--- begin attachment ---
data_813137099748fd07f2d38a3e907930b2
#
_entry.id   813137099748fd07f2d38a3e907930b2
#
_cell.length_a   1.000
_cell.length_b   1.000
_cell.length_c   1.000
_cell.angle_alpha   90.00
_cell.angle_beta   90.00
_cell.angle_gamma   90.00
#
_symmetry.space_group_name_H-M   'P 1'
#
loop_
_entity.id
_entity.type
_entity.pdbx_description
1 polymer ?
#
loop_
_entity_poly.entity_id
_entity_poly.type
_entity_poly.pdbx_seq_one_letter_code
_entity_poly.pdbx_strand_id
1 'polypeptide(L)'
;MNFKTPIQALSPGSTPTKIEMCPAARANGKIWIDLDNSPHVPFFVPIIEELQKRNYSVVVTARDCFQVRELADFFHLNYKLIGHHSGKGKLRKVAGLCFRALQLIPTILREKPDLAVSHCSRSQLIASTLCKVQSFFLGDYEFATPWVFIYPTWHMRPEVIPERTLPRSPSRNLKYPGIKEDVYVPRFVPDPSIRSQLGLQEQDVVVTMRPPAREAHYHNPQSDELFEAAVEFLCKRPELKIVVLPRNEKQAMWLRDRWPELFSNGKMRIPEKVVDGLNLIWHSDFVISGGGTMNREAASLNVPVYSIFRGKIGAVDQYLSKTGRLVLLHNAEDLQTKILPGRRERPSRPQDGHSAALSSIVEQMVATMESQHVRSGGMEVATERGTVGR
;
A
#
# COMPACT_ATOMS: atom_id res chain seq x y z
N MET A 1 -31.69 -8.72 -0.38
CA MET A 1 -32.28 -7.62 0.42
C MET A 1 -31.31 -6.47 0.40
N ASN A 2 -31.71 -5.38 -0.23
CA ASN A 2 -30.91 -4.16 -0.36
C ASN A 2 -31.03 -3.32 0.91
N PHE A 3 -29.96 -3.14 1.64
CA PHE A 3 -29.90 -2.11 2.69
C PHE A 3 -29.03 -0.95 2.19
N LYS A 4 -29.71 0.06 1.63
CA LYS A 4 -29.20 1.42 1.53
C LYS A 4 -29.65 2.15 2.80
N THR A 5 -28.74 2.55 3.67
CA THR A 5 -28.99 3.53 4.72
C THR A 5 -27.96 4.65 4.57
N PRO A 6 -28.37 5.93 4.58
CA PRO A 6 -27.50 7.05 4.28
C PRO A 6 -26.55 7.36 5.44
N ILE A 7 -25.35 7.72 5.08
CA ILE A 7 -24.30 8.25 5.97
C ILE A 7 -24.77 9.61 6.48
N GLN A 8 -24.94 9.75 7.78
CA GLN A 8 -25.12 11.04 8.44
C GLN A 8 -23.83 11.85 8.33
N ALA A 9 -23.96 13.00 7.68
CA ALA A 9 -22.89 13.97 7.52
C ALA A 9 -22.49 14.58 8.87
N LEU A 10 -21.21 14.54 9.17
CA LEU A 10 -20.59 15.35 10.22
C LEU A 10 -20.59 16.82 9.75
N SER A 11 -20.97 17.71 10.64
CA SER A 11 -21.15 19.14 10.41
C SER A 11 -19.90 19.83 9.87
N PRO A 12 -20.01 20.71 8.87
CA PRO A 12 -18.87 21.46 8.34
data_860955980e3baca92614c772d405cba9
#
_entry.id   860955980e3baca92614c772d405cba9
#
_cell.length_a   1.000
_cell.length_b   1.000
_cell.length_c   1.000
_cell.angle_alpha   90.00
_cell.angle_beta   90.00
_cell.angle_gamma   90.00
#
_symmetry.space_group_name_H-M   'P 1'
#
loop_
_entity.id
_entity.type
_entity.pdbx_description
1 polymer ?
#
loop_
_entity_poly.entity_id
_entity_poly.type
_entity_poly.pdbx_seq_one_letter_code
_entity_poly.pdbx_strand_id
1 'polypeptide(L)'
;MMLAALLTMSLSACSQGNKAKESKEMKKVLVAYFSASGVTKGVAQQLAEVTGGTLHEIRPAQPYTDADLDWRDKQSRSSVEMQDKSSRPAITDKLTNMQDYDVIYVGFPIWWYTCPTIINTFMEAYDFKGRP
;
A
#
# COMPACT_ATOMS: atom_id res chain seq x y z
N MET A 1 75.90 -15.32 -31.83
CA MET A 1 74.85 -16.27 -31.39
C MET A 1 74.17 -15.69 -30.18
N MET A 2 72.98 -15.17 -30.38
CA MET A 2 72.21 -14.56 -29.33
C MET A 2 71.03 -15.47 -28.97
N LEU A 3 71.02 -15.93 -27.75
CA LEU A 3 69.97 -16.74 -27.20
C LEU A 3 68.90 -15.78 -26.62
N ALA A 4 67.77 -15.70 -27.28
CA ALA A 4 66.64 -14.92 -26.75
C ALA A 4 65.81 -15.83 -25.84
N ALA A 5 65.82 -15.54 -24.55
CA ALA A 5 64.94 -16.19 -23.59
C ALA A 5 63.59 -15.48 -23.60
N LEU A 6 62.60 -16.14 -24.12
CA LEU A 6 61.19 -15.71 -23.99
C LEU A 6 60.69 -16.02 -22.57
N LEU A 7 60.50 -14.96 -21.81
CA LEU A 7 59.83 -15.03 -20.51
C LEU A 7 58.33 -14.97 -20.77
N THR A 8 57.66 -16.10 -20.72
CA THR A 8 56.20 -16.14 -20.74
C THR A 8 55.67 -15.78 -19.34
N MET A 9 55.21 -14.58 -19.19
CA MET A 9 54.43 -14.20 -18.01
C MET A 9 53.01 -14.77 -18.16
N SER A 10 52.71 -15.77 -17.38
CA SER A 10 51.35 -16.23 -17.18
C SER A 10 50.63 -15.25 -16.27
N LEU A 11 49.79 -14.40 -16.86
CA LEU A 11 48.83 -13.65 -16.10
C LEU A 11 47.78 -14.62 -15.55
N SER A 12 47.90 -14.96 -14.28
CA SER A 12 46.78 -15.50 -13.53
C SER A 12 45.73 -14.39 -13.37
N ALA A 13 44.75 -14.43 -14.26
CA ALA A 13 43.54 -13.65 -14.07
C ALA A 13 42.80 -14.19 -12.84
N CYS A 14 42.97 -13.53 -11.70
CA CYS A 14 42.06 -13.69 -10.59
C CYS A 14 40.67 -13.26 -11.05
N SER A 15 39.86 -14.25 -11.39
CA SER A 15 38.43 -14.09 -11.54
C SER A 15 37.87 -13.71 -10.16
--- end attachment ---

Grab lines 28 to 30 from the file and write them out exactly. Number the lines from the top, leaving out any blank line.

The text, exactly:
A
#
# COMPACT_ATOMS: atom_id res chain seq x y z